The present study examines whether the correlates of physical activity relevant to sufficiently active youth and adolescents differed as a function of type (structured or unstructured) of physical activity. Participants completed measures of physical activity and activity correlates. The most frequently cited correlates were enjoyment, friends’ participation, and friends’ support. Significant differences were found across type of activity for enjoyment, perceived competence, parental support, coaches’ support, and friends’ participation. The results provide insight into the correlates of physical activity in this population and provide preliminary evidence that different correlates may be associated with different activities.
Kevin S. Spink, Christopher A. Shields, Karen Chad, Patrick Odnokon, Nazeem Muhajarine and Louise Humbert
Shannon Gadbois, Anne Bowker, Linda Rose-Krasnor and Leanne Findlay
psychologically engaging structured and unstructured activities and to consider potential similarities and differences among structured sport, structured nonsport, and unstructured activities. The positive-youth-development framework (e.g., Benson et al., 2006 ; Larson, 2000 ; Lerner, 2005 ) has resulted in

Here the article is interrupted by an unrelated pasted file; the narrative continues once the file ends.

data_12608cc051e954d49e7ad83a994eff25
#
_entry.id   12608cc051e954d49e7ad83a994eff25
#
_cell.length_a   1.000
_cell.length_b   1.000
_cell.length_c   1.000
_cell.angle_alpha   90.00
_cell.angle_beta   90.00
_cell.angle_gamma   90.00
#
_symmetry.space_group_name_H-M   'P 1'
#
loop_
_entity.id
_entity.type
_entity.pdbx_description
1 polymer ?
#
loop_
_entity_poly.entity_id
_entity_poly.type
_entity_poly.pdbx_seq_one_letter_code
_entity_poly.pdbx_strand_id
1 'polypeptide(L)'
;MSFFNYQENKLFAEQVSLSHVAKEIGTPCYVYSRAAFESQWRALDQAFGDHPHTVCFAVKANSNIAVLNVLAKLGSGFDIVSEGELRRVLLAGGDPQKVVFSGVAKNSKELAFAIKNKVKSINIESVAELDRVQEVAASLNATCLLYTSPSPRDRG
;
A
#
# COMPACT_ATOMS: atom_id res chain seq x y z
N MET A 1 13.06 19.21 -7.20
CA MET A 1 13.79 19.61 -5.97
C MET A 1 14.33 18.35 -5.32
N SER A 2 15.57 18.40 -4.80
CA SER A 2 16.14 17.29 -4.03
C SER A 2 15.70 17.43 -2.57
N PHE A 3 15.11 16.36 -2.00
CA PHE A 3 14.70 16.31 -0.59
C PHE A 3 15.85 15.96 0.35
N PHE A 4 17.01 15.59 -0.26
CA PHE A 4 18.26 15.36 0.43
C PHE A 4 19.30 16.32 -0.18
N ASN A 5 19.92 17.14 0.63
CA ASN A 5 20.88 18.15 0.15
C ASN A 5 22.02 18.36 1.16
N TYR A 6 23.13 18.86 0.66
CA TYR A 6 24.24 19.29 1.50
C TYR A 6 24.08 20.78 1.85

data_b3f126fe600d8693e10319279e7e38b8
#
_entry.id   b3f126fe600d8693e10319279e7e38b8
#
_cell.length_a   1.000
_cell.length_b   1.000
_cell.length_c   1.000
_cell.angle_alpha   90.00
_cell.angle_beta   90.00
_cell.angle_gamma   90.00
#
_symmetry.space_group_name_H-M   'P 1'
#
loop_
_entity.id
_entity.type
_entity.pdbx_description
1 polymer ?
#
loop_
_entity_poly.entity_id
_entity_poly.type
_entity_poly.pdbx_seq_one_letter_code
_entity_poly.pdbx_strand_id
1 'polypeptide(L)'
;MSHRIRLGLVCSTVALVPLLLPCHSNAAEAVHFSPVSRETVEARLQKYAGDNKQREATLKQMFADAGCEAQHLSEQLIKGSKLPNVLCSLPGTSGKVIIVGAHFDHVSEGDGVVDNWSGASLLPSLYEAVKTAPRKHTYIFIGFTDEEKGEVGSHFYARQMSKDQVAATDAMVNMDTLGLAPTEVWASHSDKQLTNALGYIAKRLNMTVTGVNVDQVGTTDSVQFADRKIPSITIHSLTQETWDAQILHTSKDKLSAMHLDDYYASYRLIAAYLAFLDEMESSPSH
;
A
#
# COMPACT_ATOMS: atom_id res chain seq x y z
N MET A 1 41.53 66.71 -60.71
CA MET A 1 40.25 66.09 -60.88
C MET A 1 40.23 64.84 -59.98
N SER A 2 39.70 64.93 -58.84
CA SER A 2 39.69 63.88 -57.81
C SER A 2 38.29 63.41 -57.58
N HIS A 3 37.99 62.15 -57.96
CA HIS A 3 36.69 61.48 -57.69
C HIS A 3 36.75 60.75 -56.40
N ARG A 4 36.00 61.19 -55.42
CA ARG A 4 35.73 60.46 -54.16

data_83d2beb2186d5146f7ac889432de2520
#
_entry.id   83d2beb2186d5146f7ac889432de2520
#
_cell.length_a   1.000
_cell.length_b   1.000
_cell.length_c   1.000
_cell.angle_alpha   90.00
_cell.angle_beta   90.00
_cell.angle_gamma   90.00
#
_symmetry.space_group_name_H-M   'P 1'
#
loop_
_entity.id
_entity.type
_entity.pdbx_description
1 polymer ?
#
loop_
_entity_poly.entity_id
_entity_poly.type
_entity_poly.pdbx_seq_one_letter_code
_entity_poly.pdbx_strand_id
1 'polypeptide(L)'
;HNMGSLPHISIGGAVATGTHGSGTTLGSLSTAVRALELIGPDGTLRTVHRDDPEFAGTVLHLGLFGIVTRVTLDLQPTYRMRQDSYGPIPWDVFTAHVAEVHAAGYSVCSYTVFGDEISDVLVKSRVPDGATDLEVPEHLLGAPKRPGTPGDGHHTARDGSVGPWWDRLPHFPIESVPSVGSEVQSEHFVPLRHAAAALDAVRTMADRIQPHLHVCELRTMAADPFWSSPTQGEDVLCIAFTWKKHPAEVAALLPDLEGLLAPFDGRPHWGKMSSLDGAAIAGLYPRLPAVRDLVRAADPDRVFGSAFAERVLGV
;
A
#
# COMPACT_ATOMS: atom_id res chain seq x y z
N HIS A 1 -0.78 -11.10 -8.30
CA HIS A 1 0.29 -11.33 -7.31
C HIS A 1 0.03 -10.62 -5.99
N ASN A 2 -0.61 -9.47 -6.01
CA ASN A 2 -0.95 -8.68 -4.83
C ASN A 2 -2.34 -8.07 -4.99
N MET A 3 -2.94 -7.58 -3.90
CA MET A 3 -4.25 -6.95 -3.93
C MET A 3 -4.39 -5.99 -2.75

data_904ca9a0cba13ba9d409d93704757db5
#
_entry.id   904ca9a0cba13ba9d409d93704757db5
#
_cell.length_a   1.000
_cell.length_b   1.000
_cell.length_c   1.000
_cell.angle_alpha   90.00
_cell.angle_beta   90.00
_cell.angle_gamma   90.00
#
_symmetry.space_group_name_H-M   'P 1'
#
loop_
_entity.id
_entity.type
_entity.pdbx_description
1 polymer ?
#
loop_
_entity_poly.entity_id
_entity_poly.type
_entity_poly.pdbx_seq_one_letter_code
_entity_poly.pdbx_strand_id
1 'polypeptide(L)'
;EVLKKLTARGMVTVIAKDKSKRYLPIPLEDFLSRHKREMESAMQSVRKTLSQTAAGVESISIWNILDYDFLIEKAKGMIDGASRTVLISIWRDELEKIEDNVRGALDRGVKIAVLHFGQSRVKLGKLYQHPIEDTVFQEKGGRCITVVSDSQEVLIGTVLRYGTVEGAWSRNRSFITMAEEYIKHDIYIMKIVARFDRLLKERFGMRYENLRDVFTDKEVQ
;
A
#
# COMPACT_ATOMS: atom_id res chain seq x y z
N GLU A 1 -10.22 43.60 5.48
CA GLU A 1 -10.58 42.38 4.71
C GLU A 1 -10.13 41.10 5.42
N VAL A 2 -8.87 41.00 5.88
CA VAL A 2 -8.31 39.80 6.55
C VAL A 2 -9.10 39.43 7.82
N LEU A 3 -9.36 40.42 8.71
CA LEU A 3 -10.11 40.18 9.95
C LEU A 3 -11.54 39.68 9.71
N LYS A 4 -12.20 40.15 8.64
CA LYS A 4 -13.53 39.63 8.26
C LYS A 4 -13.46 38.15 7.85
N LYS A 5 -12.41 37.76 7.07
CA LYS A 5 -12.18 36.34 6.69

Matthew Pearce, David H. Saunders, Peter Allison and Anthony P. Turner
The UK Government advises that children and young people aged 5–18 years should participate in structured and unstructured activities throughout the day to achieve the recommended 60 daily minutes of moderate to vigorous physical activity (MVPA). Physical activity of this intensity stimulates the
Martyn Rothwell, Joseph Stone and Keith Davids
identifiable performance styles and preferred modes of practice (i.e., backyard cricket in Australia; Cannane, 2009 ). These constraints are important in shaping the way athletes engage with learning environments in different sports and physical activities, captured in the structured and unstructured